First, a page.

An island kingdom in the ocean

by Xavier Romero-Frías

Someone else's paradise (Issue IV/2019)

Fishermen from the nearby shores of the Indian Ocean were the first to build small settlements in the small coral islands that they found and which now are known as the Maldives. There are no remaining traces of these first settlers because whatever structures they built, using wood, sticks and palm fronds, were ephemeral.

It is no coincidence that the word “Kerala”, the name of the nearest continental region, is based on the coconut tree and that the oldest Maldivian myths tell how people would die before there were coconut trees in the widely scattered atolls of the Maldives.

The coconut palm grows easily on the sandy island soil and the saltwater of the islands. It brought life and food and made it possible to live in the archipelago.

Fishing and trading were the other two foundations of ancient Maldivian life. Island families built fishing boats since ancient times for daily sustenance, as well as bigger ships to trade with the nearest shores. Well-built, sturdy and graceful, the boats of the Maldives are some of the finest in the Asian coasts.

Maldivians were early in perfecting tuna fishing and specializing in it. Part of the catch was preserved as dry “Maldive Fish” in order to ensure commercial exchanges with items that were not available in their small, flat coral islands.

An important institution in Maldivian history was the monarchy. In the past centuries the islands were ruled by kings or queens and their power reached every corner of the country. The rulers exercised their power from the royal capital island, which according to ancient records has been Malé for well over thousand years. Although historical proof is lacking, Buddhism, together with a strong and centralized Maldivian monarchy, came to the Maldives possibly during Emperor Aśoka’s patronage of the doctrine (around 2.300 b.c.), which brought about its great expansion throughout South Asia and beyond.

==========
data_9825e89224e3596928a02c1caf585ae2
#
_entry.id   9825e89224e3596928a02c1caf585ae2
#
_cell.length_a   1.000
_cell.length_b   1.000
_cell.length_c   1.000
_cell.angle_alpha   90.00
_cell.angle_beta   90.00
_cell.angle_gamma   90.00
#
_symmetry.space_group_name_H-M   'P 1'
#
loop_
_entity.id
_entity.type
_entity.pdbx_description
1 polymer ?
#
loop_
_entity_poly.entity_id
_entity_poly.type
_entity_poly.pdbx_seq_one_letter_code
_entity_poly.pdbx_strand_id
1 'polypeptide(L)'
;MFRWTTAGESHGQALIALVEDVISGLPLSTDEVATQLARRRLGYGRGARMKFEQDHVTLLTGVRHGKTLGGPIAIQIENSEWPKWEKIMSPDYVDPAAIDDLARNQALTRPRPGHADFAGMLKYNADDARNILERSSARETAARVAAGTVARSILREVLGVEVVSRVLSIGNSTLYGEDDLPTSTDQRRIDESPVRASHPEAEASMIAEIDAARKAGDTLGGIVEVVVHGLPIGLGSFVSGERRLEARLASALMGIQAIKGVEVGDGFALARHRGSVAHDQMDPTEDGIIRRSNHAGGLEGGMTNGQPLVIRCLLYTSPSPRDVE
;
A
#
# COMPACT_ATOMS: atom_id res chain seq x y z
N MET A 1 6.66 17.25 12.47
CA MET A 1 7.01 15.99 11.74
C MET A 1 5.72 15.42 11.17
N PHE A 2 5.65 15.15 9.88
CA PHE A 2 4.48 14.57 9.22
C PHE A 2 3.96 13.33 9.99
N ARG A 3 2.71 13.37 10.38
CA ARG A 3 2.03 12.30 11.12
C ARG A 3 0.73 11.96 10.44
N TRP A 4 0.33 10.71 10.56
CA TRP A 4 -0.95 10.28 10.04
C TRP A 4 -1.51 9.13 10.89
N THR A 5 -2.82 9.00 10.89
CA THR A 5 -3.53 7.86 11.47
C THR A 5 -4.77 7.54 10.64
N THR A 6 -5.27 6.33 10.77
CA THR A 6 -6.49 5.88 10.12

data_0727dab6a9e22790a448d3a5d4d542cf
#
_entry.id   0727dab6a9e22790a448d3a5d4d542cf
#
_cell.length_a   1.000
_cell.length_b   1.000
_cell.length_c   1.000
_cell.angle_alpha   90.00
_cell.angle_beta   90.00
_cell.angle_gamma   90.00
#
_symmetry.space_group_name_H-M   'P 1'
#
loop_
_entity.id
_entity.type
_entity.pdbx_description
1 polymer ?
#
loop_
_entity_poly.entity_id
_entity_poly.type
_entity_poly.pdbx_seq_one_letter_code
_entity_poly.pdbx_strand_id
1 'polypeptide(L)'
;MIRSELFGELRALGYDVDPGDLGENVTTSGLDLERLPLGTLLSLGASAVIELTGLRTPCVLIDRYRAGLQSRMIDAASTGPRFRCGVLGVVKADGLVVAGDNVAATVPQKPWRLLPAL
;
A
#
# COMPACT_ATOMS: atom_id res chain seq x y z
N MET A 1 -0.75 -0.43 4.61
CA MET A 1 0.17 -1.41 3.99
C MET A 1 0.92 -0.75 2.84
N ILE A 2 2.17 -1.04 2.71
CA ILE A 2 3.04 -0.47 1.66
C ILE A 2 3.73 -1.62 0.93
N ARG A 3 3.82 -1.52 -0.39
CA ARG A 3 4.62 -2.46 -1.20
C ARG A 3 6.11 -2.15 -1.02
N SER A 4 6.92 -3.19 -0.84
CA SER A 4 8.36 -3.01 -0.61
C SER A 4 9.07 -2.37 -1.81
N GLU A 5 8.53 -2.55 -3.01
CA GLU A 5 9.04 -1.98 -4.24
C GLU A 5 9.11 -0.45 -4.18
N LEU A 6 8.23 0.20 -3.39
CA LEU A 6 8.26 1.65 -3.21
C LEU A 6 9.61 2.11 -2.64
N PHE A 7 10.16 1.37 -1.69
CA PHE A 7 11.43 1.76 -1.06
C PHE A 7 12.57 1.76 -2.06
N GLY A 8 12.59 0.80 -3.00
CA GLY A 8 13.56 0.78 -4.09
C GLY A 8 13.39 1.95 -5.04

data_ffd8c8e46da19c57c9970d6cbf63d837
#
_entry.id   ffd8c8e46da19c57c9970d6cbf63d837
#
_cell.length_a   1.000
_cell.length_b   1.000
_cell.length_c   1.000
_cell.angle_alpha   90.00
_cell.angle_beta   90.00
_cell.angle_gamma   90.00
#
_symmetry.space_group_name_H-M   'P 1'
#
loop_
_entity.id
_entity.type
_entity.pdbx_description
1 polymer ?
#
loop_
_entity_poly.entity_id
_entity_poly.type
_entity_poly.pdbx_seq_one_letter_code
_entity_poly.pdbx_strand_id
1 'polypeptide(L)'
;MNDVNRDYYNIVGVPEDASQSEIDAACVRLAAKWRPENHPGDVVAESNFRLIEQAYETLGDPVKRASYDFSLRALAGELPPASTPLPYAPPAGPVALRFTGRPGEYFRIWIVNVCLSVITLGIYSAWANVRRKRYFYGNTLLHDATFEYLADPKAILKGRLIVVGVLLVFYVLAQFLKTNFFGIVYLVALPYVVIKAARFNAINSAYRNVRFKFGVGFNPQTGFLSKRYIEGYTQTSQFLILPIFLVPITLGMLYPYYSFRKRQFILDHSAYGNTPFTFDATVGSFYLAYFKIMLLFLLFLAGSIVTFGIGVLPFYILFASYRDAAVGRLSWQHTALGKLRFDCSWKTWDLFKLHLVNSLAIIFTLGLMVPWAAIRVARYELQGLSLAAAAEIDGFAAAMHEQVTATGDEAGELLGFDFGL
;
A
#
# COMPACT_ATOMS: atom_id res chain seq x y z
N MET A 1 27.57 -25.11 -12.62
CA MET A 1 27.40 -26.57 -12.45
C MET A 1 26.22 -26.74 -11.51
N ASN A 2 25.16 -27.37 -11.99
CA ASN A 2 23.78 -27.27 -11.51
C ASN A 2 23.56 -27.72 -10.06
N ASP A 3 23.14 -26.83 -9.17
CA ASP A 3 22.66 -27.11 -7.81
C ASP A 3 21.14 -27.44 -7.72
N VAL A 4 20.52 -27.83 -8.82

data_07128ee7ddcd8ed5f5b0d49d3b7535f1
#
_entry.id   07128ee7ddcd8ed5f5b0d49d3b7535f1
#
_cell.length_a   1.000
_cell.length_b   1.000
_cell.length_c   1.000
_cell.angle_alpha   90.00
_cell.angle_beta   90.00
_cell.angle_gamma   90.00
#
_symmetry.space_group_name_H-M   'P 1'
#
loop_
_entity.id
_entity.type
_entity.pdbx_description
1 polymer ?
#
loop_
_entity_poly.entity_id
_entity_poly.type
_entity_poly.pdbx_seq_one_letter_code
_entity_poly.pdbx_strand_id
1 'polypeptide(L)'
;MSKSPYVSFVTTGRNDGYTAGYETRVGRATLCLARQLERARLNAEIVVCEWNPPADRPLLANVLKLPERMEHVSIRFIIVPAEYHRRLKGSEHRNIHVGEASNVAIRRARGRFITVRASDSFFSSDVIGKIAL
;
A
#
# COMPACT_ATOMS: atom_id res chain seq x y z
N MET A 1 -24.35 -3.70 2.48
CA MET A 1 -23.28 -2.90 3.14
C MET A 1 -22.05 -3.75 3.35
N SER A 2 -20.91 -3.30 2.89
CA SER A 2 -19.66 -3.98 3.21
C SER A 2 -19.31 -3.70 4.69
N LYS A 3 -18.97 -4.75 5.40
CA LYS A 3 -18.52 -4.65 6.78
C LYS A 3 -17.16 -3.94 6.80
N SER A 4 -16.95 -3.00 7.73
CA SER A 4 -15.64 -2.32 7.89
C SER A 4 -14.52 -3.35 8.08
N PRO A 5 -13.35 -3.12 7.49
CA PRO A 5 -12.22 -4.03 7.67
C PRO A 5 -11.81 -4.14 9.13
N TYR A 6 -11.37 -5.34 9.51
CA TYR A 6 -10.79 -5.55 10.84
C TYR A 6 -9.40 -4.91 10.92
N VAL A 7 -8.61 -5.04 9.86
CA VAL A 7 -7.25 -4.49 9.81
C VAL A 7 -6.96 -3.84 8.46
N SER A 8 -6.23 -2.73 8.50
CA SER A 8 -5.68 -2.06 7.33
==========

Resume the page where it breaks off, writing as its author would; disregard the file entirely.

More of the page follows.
The Maldives was the only ancient oceanic civilization in the central region of the Indian Ocean, but unlike the Polynesian culture, Maldivians didn't expand across the scattered islands and archipelagoes to the east, south and the southwest. During trading journeys their ships travelled and sometimes got lost, reaching the Andamans, the Chagos and the Seychelles – the latter two uninhabited in ancient history, and sometimes even farther, but they always sought to come back whenever that was possible. The Maldives was home and there was no drive to colonize distant territories. 

Impressive archaelogical remains of Buddhist monasteries and Stupas have been found on many islands in the atoll chain. Most of the Buddhist ruins are conspicuous, for they come in the form of mounds or low hills that stand out in the flat island landscape. Maldivian stupas were built of coral stone blocks, a feature that makes them unlike any other such structures anywhere in the world.

The Maldive nation remained largely sovereign during the whole period of its existence as a monarchy, both during the Buddhist era and later after the conversion to Islam in the 12th century. Despite being small, and occasionally harassed by neighbors of South India, the realm of the Maldives was a kingdom in its own right.

At the time of conversion Buddhist sites and statues were disfigured or destroyed. After being abandoned, tropical jungle swiftly covered them. Some of these Maldivian Buddhist ruins have yet to be excavated, while others have been lost during recent construction and development.

Little is known of Maldivian history between the 12th and the 15th centuries. References to that period, such as a list of kings, were written much later. Only after European presence in the Indian Ocean expanded, more extensive historical accounts became available.